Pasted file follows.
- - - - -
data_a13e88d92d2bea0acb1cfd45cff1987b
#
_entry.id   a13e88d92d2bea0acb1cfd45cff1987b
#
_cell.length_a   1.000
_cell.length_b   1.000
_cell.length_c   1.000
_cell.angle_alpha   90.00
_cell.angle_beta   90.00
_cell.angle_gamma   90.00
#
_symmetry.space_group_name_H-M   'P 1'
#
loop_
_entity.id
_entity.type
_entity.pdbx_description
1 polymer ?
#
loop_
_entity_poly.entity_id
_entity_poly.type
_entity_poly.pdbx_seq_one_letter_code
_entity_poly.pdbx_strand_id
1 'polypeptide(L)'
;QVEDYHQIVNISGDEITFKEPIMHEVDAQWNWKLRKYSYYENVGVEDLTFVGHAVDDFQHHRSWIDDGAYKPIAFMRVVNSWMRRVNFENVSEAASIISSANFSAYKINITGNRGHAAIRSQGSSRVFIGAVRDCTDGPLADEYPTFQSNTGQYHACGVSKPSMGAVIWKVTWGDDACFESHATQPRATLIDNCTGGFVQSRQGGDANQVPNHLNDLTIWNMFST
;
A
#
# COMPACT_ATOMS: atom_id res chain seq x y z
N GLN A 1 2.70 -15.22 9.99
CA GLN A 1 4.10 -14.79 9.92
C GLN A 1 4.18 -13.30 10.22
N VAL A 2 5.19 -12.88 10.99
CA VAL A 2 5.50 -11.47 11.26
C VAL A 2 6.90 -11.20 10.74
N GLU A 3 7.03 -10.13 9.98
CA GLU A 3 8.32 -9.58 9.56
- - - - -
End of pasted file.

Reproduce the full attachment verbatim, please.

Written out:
data_a13e88d92d2bea0acb1cfd45cff1987b
#
_entry.id   a13e88d92d2bea0acb1cfd45cff1987b
#
_cell.length_a   1.000
_cell.length_b   1.000
_cell.length_c   1.000
_cell.angle_alpha   90.00
_cell.angle_beta   90.00
_cell.angle_gamma   90.00
#
_symmetry.space_group_name_H-M   'P 1'
#
loop_
_entity.id
_entity.type
_entity.pdbx_description
1 polymer ?
#
loop_
_entity_poly.entity_id
_entity_poly.type
_entity_poly.pdbx_seq_one_letter_code
_entity_poly.pdbx_strand_id
1 'polypeptide(L)'
;QVEDYHQIVNISGDEITFKEPIMHEVDAQWNWKLRKYSYYENVGVEDLTFVGHAVDDFQHHRSWIDDGAYKPIAFMRVVNSWMRRVNFENVSEAASIISSANFSAYKINITGNRGHAAIRSQGSSRVFIGAVRDCTDGPLADEYPTFQSNTGQYHACGVSKPSMGAVIWKVTWGDDACFESHATQPRATLIDNCTGGFVQSRQGGDANQVPNHLNDLTIWNMFST
;
A
#
# COMPACT_ATOMS: atom_id res chain seq x y z
N GLN A 1 2.70 -15.22 9.99
CA GLN A 1 4.10 -14.79 9.92
C GLN A 1 4.18 -13.30 10.22
N VAL A 2 5.19 -12.88 10.99
CA VAL A 2 5.50 -11.47 11.26
C VAL A 2 6.90 -11.20 10.74
N GLU A 3 7.03 -10.13 9.98
CA GLU A 3 8.32 -9.58 9.56